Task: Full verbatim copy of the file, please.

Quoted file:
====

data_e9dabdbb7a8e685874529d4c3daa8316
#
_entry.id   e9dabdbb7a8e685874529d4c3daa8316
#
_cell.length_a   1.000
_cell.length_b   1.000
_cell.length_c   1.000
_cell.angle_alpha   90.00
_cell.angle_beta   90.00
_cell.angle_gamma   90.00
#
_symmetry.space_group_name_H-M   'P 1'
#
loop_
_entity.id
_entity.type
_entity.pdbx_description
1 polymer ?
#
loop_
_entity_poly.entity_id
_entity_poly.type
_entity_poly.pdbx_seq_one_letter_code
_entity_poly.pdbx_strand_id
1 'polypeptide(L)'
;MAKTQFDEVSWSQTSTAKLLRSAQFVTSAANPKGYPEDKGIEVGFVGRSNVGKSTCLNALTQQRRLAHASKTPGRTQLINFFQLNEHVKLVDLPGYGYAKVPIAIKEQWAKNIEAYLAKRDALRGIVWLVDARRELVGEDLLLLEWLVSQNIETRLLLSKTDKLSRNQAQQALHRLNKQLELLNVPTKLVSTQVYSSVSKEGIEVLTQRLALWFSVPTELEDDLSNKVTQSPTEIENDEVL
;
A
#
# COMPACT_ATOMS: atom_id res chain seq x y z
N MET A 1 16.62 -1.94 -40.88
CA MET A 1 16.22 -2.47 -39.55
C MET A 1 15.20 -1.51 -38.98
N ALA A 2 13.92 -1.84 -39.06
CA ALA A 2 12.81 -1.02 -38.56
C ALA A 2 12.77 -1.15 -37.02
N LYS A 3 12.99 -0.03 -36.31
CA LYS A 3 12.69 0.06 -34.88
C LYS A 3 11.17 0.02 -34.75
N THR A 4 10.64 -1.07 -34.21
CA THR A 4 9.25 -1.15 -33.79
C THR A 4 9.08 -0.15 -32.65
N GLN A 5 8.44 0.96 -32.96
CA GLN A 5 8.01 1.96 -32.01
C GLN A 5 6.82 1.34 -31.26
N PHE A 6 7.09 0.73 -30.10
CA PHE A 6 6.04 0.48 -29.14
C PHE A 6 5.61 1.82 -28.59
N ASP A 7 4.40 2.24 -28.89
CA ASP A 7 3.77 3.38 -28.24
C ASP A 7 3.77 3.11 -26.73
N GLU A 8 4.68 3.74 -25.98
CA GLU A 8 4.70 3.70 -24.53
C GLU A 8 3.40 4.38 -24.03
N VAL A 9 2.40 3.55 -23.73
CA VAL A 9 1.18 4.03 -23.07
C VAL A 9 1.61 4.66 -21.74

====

data_e9dabdbb7a8e685874529d4c3daa8316
#
_entry.id   e9dabdbb7a8e685874529d4c3daa8316
#
_cell.length_a   1.000
_cell.length_b   1.000
_cell.length_c   1.000
_cell.angle_alpha   90.00
_cell.angle_beta   90.00
_cell.angle_gamma   90.00
#
_symmetry.space_group_name_H-M   'P 1'
#
loop_
_entity.id
_entity.type
_entity.pdbx_description
1 polymer ?
#
loop_
_entity_poly.entity_id
_entity_poly.type
_entity_poly.pdbx_seq_one_letter_code
_entity_poly.pdbx_strand_id
1 'polypeptide(L)'
;MAKTQFDEVSWSQTSTAKLLRSAQFVTSAANPKGYPEDKGIEVGFVGRSNVGKSTCLNALTQQRRLAHASKTPGRTQLINFFQLNEHVKLVDLPGYGYAKVPIAIKEQWAKNIEAYLAKRDALRGIVWLVDARRELVGEDLLLLEWLVSQNIETRLLLSKTDKLSRNQAQQALHRLNKQLELLNVPTKLVSTQVYSSVSKEGIEVLTQRLALWFSVPTELEDDLSNKVTQSPTEIENDEVL
;
A
#
# COMPACT_ATOMS: atom_id res chain seq x y z
N MET A 1 16.62 -1.94 -40.88
CA MET A 1 16.22 -2.47 -39.55
C MET A 1 15.20 -1.51 -38.98
N ALA A 2 13.92 -1.84 -39.06
CA ALA A 2 12.81 -1.02 -38.56
C ALA A 2 12.77 -1.15 -37.02
N LYS A 3 12.99 -0.03 -36.31
CA LYS A 3 12.69 0.06 -34.88
C LYS A 3 11.17 0.02 -34.75
N THR A 4 10.64 -1.07 -34.21
CA THR A 4 9.25 -1.15 -33.79
C THR A 4 9.08 -0.15 -32.65
N GLN A 5 8.44 0.96 -32.96
CA GLN A 5 8.01 1.96 -32.01
C GLN A 5 6.82 1.34 -31.26
N PHE A 6 7.09 0.73 -30.10
CA PHE A 6 6.04 0.48 -29.14
C PHE A 6 5.61 1.82 -28.59
N ASP A 7 4.40 2.24 -28.89
CA ASP A 7 3.77 3.38 -28.24
C ASP A 7 3.77 3.11 -26.73
N GLU A 8 4.68 3.74 -25.98
CA GLU A 8 4.70 3.70 -24.53
C GLU A 8 3.40 4.38 -24.03
N VAL A 9 2.40 3.55 -23.73
CA VAL A 9 1.18 4.03 -23.07
C VAL A 9 1.61 4.66 -21.74